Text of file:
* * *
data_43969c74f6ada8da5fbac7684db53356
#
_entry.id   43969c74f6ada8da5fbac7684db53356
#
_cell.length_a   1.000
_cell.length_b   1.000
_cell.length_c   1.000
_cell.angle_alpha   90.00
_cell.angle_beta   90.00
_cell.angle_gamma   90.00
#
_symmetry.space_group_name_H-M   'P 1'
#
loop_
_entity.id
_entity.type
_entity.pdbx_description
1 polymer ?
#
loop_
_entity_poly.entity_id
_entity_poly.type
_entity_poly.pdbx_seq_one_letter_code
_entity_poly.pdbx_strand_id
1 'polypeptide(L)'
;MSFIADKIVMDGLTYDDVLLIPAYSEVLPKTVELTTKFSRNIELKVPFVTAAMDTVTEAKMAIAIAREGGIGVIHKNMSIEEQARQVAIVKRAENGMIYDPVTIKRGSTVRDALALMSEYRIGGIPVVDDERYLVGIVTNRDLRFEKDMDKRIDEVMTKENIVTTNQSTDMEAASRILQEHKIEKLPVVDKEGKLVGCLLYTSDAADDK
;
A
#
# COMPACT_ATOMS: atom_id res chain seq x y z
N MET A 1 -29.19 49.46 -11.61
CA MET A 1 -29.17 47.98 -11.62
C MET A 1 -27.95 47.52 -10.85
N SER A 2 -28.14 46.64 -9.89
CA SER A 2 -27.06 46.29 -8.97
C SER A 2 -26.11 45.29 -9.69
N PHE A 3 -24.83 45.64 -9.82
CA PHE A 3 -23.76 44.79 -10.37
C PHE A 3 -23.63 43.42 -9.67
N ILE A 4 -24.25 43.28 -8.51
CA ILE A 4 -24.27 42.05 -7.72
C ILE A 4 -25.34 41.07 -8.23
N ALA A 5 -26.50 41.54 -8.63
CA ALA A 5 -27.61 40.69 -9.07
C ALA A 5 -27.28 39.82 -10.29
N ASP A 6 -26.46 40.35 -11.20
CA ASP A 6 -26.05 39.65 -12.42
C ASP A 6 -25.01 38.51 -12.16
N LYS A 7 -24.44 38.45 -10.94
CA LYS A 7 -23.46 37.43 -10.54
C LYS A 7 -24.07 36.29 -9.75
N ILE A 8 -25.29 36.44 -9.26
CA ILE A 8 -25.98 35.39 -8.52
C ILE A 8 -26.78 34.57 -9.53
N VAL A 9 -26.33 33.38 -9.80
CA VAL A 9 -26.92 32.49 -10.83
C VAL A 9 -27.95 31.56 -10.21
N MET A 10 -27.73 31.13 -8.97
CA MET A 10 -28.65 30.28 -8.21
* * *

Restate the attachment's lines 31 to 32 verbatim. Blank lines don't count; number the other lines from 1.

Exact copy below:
N MET A 1 -29.19 49.46 -11.61
CA MET A 1 -29.17 47.98 -11.62